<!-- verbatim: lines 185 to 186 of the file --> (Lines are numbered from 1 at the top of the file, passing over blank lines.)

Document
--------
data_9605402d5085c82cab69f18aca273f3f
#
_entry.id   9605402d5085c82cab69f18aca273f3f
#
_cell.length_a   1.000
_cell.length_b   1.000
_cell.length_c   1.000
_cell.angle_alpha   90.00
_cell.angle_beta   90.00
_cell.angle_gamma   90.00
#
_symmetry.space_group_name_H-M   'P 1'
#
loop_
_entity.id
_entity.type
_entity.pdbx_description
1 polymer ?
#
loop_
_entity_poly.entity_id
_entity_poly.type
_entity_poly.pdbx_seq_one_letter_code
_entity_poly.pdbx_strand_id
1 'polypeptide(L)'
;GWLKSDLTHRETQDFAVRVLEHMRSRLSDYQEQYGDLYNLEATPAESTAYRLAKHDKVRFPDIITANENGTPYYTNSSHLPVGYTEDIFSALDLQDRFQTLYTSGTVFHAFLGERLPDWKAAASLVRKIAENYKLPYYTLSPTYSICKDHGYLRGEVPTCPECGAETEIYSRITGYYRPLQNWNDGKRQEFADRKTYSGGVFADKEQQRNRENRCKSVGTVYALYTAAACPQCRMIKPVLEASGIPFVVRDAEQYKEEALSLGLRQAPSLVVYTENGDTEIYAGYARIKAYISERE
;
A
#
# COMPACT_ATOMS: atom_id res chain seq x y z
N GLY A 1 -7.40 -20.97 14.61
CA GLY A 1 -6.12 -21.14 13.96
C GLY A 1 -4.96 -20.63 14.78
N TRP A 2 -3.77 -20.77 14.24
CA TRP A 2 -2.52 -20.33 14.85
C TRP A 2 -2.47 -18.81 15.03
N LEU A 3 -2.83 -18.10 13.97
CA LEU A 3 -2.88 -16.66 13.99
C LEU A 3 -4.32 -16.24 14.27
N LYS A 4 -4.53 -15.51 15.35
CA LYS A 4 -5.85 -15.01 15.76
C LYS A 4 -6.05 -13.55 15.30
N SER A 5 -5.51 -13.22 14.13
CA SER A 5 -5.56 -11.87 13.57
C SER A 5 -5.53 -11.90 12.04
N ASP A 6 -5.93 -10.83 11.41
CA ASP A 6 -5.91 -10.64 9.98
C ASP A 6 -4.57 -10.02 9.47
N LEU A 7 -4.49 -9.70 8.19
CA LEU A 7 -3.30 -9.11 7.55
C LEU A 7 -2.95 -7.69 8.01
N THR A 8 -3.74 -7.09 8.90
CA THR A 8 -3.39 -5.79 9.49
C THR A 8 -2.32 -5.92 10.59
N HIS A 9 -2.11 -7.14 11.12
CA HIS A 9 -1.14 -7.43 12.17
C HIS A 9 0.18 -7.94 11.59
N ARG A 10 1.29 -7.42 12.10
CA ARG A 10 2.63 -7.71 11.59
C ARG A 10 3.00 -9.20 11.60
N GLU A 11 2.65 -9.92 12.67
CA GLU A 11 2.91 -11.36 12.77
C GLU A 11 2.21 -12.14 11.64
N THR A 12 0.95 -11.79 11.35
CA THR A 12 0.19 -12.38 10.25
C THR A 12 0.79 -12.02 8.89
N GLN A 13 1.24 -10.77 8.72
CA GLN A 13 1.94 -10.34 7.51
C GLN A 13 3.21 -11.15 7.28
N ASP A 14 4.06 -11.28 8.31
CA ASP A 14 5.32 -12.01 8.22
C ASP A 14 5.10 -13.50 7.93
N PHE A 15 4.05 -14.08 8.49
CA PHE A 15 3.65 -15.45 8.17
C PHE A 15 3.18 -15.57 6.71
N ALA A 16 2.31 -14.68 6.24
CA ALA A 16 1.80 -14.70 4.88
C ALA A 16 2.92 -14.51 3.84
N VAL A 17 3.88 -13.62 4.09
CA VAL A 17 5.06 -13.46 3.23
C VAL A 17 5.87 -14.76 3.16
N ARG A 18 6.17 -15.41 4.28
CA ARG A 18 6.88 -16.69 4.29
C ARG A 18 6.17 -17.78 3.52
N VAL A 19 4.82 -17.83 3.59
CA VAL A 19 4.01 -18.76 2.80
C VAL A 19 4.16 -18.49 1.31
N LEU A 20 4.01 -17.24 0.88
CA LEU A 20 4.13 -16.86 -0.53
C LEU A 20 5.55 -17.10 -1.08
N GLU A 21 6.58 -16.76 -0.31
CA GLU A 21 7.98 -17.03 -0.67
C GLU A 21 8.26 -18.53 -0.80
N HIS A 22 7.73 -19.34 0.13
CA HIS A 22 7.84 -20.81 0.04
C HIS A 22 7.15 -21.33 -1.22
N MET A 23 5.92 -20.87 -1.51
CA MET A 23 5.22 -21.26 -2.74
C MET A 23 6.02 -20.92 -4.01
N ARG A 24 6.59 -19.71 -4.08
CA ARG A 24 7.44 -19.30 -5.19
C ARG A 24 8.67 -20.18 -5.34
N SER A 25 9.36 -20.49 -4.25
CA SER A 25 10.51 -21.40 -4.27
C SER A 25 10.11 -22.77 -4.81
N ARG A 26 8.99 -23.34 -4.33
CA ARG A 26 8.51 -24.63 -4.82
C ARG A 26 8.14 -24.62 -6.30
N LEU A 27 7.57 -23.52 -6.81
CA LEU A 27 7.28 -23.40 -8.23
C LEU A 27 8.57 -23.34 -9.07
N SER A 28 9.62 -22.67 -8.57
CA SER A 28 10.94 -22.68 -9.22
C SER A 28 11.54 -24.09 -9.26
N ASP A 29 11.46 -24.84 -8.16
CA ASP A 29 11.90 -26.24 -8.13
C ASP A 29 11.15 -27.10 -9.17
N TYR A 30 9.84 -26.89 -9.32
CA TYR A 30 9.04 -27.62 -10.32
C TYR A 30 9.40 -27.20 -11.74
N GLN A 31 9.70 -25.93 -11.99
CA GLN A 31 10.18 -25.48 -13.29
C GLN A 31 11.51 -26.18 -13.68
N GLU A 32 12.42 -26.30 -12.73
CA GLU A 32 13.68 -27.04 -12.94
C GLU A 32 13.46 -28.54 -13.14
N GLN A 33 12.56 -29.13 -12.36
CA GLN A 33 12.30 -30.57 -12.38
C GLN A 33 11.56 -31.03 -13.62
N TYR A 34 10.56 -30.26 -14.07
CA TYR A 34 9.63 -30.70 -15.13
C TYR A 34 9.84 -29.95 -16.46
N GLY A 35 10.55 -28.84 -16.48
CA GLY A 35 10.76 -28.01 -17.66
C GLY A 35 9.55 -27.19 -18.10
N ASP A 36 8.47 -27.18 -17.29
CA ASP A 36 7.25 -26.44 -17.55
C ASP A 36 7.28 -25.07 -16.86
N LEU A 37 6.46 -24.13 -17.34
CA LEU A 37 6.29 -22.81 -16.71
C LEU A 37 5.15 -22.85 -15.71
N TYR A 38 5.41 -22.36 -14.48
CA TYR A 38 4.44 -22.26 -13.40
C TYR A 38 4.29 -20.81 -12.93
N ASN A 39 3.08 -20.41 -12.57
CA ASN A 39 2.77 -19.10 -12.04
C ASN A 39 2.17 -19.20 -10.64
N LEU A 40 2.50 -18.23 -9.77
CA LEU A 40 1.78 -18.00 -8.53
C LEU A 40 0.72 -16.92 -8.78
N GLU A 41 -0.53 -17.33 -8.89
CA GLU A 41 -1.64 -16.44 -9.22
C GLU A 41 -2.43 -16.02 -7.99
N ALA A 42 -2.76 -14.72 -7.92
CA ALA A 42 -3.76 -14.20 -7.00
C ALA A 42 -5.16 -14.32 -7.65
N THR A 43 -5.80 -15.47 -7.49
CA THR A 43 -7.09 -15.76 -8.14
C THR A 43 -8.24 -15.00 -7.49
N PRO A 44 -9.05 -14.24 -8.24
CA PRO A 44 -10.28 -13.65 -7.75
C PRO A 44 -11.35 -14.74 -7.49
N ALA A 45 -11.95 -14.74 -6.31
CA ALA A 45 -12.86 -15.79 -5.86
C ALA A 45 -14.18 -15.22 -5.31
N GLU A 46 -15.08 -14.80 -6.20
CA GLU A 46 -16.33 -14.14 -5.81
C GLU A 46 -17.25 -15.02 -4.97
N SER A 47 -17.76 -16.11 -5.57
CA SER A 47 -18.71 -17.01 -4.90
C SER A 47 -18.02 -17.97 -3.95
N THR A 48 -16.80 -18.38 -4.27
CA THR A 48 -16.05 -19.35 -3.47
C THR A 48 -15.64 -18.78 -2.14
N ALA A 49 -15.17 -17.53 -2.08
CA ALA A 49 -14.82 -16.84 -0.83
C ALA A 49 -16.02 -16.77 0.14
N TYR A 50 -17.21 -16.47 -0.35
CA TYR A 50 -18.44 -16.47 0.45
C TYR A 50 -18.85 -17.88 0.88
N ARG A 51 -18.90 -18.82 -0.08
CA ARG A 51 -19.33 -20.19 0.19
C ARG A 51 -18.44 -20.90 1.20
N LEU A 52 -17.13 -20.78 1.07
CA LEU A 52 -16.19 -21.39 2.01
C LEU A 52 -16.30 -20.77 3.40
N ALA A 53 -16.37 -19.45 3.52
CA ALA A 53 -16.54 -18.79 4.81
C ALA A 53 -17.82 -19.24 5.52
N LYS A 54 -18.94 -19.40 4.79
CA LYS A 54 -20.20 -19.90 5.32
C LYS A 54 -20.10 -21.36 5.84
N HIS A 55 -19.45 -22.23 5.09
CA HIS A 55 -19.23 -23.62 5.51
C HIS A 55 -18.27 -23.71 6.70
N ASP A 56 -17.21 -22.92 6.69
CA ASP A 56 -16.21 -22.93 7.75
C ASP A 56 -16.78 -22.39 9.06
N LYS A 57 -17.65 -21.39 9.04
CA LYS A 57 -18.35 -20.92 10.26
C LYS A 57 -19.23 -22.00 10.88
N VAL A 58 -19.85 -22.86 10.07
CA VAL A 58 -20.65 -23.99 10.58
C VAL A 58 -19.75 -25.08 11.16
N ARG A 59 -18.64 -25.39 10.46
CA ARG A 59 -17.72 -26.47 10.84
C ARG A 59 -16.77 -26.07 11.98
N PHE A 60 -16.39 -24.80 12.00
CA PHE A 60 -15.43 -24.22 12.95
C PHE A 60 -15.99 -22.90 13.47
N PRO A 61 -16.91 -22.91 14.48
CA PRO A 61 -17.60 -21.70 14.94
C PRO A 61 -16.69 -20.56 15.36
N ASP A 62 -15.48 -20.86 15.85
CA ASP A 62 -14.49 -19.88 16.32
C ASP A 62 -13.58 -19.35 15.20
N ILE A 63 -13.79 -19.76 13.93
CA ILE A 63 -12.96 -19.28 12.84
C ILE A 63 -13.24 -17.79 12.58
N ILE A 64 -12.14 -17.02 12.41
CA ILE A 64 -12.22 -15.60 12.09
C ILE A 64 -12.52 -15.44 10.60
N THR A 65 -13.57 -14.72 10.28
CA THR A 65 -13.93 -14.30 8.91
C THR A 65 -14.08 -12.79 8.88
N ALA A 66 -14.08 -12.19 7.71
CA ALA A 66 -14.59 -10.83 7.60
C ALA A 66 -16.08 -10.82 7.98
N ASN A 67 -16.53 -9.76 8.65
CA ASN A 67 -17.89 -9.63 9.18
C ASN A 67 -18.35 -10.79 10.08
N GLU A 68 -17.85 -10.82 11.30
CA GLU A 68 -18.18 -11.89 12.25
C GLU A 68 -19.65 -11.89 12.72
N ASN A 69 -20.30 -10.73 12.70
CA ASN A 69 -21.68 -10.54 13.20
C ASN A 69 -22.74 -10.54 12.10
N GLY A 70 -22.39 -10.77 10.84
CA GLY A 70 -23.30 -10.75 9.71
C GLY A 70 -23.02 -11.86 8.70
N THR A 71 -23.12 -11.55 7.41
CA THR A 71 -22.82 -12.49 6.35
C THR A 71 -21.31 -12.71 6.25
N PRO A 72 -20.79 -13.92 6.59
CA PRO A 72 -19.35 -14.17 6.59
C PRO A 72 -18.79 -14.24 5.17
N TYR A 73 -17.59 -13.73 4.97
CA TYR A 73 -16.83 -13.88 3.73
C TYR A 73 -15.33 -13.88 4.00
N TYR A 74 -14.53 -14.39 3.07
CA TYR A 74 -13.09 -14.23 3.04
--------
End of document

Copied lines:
CA LEU A 52 -16.19 -21.39 2.01
C LEU A 52 -16.30 -20.77 3.40